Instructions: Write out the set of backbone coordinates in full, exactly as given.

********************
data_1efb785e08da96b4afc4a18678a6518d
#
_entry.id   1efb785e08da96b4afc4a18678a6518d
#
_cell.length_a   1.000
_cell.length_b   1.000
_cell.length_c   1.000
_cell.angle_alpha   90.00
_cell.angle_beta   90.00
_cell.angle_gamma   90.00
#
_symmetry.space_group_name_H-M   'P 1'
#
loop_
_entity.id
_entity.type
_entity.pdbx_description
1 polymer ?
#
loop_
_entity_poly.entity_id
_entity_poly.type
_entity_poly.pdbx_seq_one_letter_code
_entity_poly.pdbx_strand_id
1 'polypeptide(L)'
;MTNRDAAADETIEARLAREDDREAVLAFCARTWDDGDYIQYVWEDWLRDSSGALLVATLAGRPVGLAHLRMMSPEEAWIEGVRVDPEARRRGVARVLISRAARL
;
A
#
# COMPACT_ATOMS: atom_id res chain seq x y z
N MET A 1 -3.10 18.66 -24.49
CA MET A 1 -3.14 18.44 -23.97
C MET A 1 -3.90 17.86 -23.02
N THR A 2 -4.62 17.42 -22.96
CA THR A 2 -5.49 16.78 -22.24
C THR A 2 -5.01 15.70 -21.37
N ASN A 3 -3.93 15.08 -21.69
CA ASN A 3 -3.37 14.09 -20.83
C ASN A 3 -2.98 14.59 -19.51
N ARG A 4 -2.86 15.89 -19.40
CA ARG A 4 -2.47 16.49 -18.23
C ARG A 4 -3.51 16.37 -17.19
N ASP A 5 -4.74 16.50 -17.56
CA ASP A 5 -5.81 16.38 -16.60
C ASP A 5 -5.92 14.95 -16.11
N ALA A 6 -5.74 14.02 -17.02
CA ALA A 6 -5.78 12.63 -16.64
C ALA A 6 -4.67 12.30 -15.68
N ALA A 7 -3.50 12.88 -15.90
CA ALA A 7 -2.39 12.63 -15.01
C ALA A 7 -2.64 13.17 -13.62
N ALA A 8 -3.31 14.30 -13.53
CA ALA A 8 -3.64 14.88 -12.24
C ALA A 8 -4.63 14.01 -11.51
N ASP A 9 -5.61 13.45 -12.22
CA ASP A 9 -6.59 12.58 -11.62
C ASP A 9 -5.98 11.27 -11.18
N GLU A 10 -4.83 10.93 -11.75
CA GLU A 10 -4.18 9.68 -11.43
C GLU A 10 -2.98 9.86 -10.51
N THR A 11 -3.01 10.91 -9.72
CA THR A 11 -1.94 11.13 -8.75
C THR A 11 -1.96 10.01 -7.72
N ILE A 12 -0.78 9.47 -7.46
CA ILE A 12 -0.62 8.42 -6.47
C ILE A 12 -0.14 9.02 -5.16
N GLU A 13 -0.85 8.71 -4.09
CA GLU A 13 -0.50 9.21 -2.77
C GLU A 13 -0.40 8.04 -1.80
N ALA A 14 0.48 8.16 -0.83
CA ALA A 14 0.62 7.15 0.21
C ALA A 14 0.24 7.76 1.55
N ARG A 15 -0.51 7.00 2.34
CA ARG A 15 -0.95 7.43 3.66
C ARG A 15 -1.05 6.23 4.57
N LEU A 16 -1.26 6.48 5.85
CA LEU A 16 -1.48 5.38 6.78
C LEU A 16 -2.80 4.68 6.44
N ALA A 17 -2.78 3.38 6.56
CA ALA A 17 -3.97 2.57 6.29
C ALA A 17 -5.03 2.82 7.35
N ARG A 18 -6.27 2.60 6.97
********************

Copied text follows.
data_1efb785e08da96b4afc4a18678a6518d
#
_entry.id   1efb785e08da96b4afc4a18678a6518d
#
_cell.length_a   1.000
_cell.length_b   1.000
_cell.length_c   1.000
_cell.angle_alpha   90.00
_cell.angle_beta   90.00
_cell.angle_gamma   90.00
#
_symmetry.space_group_name_H-M   'P 1'
#
loop_
_entity.id
_entity.type
_entity.pdbx_description
1 polymer ?
#
loop_
_entity_poly.entity_id
_entity_poly.type
_entity_poly.pdbx_seq_one_letter_code
_entity_poly.pdbx_strand_id
1 'polypeptide(L)'
;MTNRDAAADETIEARLAREDDREAVLAFCARTWDDGDYIQYVWEDWLRDSSGALLVATLAGRPVGLAHLRMMSPEEAWIEGVRVDPEARRRGVARVLISRAARL
;
A
#
# COMPACT_ATOMS: atom_id res chain seq x y z
N MET A 1 -3.10 18.66 -24.49
CA MET A 1 -3.14 18.44 -23.97
C MET A 1 -3.90 17.86 -23.02
N THR A 2 -4.62 17.42 -22.96
CA THR A 2 -5.49 16.78 -22.24
C THR A 2 -5.01 15.70 -21.37
N ASN A 3 -3.93 15.08 -21.69
CA ASN A 3 -3.37 14.09 -20.83
C ASN A 3 -2.98 14.59 -19.51
N ARG A 4 -2.86 15.89 -19.40
CA ARG A 4 -2.47 16.49 -18.23
C ARG A 4 -3.51 16.37 -17.19
N ASP A 5 -4.74 16.50 -17.56
CA ASP A 5 -5.81 16.38 -16.60
C ASP A 5 -5.92 14.95 -16.11
N ALA A 6 -5.74 14.02 -17.02
CA ALA A 6 -5.78 12.63 -16.64
C ALA A 6 -4.67 12.30 -15.68
N ALA A 7 -3.50 12.88 -15.90
CA ALA A 7 -2.39 12.63 -15.01
C ALA A 7 -2.64 13.17 -13.62
N ALA A 8 -3.31 14.30 -13.53
CA ALA A 8 -3.64 14.88 -12.24
C ALA A 8 -4.63 14.01 -11.51
N ASP A 9 -5.61 13.45 -12.22
CA ASP A 9 -6.59 12.58 -11.62
C ASP A 9 -5.98 11.27 -11.18
N GLU A 10 -4.83 10.93 -11.75
CA GLU A 10 -4.18 9.68 -11.43
C GLU A 10 -2.98 9.86 -10.51
N THR A 11 -3.01 10.91 -9.72
CA THR A 11 -1.94 11.13 -8.75
C THR A 11 -1.96 10.01 -7.72
N ILE A 12 -0.78 9.47 -7.46
CA ILE A 12 -0.62 8.42 -6.47
C ILE A 12 -0.14 9.02 -5.16
N GLU A 13 -0.85 8.71 -4.09
CA GLU A 13 -0.50 9.21 -2.77
C GLU A 13 -0.40 8.04 -1.80
N ALA A 14 0.48 8.16 -0.83
CA ALA A 14 0.62 7.15 0.21
C ALA A 14 0.24 7.76 1.55
N ARG A 15 -0.51 7.00 2.34
CA ARG A 15 -0.95 7.43 3.66
C ARG A 15 -1.05 6.23 4.57
N LEU A 16 -1.26 6.48 5.85
CA LEU A 16 -1.48 5.38 6.78
C LEU A 16 -2.80 4.68 6.44
N ALA A 17 -2.78 3.38 6.56
CA ALA A 17 -3.97 2.57 6.29
C ALA A 17 -5.03 2.82 7.35
N ARG A 18 -6.27 2.60 6.97